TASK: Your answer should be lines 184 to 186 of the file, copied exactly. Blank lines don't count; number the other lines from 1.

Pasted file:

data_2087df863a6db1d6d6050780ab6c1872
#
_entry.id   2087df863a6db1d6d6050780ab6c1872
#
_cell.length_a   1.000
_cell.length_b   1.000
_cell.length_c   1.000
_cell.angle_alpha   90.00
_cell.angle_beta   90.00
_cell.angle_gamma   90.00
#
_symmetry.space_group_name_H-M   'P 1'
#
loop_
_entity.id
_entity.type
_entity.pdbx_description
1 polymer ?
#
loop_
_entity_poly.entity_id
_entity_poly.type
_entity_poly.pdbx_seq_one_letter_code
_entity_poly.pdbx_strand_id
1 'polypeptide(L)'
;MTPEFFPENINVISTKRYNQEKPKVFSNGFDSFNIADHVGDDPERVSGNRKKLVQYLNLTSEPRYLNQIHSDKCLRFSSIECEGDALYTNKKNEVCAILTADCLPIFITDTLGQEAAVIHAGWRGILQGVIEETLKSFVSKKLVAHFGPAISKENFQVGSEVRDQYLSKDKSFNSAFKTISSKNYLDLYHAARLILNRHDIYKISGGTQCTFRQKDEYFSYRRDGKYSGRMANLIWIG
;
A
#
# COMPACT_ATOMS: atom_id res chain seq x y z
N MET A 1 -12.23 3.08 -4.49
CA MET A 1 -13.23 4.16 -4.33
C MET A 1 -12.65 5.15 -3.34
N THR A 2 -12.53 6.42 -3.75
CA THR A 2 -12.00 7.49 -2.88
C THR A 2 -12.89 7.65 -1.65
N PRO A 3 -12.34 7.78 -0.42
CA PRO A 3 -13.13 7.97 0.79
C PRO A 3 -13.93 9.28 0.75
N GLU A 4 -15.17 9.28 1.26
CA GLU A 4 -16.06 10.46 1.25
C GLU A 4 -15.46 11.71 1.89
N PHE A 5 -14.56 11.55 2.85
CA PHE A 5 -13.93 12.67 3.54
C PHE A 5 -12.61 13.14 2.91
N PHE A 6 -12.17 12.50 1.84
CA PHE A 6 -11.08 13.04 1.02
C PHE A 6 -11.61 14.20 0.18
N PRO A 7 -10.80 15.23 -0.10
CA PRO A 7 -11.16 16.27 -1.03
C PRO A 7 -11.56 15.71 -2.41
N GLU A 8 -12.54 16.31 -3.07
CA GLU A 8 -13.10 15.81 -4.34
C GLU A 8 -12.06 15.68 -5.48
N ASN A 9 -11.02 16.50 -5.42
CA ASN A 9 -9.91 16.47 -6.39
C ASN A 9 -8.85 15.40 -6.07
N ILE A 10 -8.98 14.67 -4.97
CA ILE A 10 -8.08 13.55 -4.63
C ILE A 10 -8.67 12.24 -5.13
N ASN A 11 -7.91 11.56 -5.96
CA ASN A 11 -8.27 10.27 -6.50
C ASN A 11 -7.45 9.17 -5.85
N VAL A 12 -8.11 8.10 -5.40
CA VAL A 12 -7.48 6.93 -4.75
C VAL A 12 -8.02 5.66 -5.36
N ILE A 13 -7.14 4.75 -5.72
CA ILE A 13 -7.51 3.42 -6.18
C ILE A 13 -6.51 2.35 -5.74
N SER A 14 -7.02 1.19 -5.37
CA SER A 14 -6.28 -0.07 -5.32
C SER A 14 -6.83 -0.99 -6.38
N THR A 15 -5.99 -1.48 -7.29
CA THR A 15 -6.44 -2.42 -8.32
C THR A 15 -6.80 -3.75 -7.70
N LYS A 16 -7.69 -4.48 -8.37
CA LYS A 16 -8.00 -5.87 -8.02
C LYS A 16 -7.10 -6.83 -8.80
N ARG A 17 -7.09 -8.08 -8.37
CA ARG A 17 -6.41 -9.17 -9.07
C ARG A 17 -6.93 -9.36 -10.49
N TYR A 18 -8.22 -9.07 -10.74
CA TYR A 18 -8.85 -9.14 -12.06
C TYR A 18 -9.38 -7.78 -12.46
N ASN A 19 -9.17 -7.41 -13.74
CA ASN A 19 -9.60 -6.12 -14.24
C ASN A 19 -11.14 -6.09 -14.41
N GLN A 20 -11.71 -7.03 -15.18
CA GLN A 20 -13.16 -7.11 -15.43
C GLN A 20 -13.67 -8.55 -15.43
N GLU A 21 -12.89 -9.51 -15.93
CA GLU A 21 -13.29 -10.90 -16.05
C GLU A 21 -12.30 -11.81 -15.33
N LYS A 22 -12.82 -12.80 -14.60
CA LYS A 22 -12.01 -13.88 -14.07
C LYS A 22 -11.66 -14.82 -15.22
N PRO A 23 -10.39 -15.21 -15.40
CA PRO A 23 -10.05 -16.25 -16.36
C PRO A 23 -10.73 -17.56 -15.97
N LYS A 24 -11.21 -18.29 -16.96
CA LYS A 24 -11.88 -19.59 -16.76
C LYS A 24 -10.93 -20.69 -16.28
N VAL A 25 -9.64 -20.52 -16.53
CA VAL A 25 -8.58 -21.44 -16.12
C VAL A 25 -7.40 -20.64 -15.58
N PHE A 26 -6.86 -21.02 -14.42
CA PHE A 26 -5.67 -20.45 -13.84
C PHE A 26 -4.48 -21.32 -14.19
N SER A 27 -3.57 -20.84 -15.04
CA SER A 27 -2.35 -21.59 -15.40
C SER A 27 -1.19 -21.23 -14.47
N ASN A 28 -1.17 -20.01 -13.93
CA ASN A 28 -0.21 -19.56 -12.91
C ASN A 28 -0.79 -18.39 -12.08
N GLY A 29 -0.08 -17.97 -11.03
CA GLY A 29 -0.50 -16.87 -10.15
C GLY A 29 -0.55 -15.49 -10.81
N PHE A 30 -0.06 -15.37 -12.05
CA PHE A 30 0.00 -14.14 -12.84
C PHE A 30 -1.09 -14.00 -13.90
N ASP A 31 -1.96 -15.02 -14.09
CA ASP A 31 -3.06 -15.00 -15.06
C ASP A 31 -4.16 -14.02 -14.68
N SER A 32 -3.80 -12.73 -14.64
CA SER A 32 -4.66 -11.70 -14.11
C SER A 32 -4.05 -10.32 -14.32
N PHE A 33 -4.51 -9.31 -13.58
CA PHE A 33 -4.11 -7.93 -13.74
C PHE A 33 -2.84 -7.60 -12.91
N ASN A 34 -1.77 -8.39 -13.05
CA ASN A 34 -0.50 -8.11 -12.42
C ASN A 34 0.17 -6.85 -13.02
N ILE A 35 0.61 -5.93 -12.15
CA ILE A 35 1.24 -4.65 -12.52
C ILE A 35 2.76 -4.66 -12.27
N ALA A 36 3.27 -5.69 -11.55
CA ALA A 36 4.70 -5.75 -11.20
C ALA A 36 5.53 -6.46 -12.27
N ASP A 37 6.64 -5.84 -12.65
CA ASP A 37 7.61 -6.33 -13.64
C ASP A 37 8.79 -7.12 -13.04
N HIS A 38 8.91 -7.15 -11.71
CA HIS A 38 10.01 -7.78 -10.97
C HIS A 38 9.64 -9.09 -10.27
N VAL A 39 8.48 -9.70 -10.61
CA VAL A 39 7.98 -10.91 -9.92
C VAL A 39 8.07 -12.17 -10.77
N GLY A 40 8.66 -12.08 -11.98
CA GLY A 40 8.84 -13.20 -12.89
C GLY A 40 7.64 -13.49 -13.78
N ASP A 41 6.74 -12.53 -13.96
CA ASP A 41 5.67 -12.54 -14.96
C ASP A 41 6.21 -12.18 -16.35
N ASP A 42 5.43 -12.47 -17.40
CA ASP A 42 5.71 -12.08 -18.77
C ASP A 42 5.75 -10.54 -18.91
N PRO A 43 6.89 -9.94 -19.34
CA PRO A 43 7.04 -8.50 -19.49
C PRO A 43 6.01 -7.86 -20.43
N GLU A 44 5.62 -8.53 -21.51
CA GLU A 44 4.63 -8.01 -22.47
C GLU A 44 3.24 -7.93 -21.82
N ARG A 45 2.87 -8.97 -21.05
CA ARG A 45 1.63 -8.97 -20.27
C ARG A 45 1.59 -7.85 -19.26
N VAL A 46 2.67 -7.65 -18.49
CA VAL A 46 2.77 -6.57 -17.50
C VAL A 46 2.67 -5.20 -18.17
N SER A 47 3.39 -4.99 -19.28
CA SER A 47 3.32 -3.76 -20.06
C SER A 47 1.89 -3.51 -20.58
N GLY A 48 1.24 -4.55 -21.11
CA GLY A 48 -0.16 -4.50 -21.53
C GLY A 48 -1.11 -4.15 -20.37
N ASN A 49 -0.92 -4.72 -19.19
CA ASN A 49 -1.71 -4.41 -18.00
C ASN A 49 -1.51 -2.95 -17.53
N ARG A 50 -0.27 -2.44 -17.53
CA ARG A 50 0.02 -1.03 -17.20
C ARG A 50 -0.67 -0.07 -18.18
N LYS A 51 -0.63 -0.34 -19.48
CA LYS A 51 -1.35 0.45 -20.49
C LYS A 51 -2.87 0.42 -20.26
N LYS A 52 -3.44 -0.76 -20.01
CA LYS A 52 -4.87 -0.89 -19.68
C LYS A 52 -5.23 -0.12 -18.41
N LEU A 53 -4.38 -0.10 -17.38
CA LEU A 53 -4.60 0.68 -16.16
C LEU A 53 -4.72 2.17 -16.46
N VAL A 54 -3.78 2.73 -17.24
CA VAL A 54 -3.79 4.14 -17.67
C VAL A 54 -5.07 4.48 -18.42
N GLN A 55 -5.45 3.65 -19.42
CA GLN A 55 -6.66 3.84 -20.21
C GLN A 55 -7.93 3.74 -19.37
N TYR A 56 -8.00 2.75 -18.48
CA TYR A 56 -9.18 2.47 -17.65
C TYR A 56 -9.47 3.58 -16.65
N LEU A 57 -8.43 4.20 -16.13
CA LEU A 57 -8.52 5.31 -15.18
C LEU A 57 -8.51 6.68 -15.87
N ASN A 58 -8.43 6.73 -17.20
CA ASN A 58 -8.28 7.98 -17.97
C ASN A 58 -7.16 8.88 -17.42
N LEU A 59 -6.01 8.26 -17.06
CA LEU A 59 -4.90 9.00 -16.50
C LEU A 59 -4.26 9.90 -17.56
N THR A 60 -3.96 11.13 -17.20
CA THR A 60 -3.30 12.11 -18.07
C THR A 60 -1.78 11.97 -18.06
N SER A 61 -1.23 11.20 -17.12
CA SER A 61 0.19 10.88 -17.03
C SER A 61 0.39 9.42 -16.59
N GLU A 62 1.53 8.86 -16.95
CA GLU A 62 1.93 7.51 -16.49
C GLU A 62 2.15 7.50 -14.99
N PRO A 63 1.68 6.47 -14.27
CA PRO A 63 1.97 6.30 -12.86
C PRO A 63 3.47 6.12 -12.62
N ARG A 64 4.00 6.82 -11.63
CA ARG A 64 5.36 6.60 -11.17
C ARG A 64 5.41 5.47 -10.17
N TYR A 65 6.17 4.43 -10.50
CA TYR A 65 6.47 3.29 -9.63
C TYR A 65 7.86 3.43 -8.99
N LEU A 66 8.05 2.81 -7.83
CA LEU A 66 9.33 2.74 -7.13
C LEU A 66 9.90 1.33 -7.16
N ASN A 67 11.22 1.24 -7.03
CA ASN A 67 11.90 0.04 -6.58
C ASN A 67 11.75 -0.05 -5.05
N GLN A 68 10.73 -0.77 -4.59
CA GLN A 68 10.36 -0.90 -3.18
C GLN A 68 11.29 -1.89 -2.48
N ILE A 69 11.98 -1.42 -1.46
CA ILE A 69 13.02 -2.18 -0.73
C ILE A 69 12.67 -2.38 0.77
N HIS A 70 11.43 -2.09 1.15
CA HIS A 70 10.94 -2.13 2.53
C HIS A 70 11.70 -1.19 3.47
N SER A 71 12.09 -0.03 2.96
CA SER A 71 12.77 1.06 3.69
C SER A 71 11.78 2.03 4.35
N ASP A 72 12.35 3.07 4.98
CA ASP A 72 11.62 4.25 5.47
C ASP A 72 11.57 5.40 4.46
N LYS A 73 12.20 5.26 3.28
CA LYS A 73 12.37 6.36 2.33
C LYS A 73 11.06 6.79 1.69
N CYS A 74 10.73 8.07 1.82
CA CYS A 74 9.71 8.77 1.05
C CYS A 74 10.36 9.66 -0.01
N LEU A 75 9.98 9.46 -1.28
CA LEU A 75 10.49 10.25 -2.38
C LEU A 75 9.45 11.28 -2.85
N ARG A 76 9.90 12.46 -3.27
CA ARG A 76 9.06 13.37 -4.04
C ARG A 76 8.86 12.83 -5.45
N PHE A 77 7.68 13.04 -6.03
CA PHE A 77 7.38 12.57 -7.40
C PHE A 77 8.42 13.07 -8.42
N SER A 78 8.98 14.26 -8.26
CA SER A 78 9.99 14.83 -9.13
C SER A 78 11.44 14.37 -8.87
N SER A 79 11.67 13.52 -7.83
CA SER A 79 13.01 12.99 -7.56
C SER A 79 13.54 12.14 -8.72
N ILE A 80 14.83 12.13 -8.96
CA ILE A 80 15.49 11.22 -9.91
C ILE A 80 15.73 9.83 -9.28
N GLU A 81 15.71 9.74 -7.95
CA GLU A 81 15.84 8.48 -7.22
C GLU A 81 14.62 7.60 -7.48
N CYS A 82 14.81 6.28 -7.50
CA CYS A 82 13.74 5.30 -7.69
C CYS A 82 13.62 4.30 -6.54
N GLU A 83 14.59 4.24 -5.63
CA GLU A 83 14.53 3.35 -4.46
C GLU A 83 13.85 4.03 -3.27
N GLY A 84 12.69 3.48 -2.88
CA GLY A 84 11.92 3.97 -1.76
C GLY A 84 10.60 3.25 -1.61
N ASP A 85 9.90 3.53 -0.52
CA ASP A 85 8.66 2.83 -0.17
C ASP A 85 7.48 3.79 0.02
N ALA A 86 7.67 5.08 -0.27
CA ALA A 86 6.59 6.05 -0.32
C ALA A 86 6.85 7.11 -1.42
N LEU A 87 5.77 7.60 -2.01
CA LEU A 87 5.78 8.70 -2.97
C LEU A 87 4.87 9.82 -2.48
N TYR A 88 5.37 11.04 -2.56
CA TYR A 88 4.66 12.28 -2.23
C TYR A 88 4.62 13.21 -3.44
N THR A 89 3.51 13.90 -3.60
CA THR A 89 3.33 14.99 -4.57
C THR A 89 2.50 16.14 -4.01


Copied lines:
N LYS A 52 -3.44 -0.76 -20.01
CA LYS A 52 -4.87 -0.89 -19.68
C LYS A 52 -5.23 -0.12 -18.41